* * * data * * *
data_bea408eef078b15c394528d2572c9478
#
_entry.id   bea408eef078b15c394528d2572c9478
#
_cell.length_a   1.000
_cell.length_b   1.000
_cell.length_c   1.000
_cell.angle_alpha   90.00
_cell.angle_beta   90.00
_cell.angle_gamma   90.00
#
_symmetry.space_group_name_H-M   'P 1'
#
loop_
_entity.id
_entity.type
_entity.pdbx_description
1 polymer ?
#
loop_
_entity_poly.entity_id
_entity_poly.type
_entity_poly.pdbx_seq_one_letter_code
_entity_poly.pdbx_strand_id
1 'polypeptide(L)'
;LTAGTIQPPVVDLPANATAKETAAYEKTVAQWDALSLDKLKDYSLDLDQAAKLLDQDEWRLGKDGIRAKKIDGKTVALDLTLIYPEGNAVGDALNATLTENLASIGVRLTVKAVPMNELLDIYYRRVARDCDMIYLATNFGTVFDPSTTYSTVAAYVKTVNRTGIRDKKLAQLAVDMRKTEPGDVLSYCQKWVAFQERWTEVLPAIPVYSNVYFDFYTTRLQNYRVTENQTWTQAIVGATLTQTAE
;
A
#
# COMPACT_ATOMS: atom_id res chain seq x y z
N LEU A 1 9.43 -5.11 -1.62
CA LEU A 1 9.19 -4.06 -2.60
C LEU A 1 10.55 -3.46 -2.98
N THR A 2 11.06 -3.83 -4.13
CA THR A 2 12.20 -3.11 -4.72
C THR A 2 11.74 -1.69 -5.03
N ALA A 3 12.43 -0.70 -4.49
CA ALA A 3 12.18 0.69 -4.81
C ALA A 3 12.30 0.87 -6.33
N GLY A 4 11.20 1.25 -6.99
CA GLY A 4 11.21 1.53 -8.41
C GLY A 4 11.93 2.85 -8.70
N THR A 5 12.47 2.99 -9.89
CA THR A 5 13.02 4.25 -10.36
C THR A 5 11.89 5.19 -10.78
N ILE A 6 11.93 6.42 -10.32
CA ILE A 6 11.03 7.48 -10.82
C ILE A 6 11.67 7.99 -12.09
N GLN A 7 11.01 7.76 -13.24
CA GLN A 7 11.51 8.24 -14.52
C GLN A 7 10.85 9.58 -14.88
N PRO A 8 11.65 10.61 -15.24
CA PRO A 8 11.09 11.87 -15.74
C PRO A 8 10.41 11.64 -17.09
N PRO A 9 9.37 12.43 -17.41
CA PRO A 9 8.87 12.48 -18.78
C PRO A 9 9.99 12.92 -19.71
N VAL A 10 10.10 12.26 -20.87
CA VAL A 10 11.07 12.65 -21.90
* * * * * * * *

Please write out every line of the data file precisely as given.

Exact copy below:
data_bea408eef078b15c394528d2572c9478
#
_entry.id   bea408eef078b15c394528d2572c9478
#
_cell.length_a   1.000
_cell.length_b   1.000
_cell.length_c   1.000
_cell.angle_alpha   90.00
_cell.angle_beta   90.00
_cell.angle_gamma   90.00
#
_symmetry.space_group_name_H-M   'P 1'
#
loop_
_entity.id
_entity.type
_entity.pdbx_description
1 polymer ?
#
loop_
_entity_poly.entity_id
_entity_poly.type
_entity_poly.pdbx_seq_one_letter_code
_entity_poly.pdbx_strand_id
1 'polypeptide(L)'
;LTAGTIQPPVVDLPANATAKETAAYEKTVAQWDALSLDKLKDYSLDLDQAAKLLDQDEWRLGKDGIRAKKIDGKTVALDLTLIYPEGNAVGDALNATLTENLASIGVRLTVKAVPMNELLDIYYRRVARDCDMIYLATNFGTVFDPSTTYSTVAAYVKTVNRTGIRDKKLAQLAVDMRKTEPGDVLSYCQKWVAFQERWTEVLPAIPVYSNVYFDFYTTRLQNYRVTENQTWTQAIVGATLTQTAE
;
A
#
# COMPACT_ATOMS: atom_id res chain seq x y z
N LEU A 1 9.43 -5.11 -1.62
CA LEU A 1 9.19 -4.06 -2.60
C LEU A 1 10.55 -3.46 -2.98
N THR A 2 11.06 -3.83 -4.13
CA THR A 2 12.20 -3.11 -4.72
C THR A 2 11.74 -1.69 -5.03
N ALA A 3 12.43 -0.70 -4.49
CA ALA A 3 12.18 0.69 -4.81
C ALA A 3 12.30 0.87 -6.33
N GLY A 4 11.20 1.25 -6.99
CA GLY A 4 11.21 1.53 -8.41
C GLY A 4 11.93 2.85 -8.70
N THR A 5 12.47 2.99 -9.89
CA THR A 5 13.02 4.25 -10.36
C THR A 5 11.89 5.19 -10.78
N ILE A 6 11.93 6.42 -10.32
CA ILE A 6 11.03 7.48 -10.82
C ILE A 6 11.67 7.99 -12.09
N GLN A 7 11.01 7.76 -13.24
CA GLN A 7 11.51 8.24 -14.52
C GLN A 7 10.85 9.58 -14.88
N PRO A 8 11.65 10.61 -15.24
CA PRO A 8 11.09 11.87 -15.74
C PRO A 8 10.41 11.64 -17.09
N PRO A 9 9.37 12.43 -17.41
CA PRO A 9 8.87 12.48 -18.78
C PRO A 9 9.99 12.92 -19.71
N VAL A 10 10.10 12.26 -20.87
CA VAL A 10 11.07 12.65 -21.90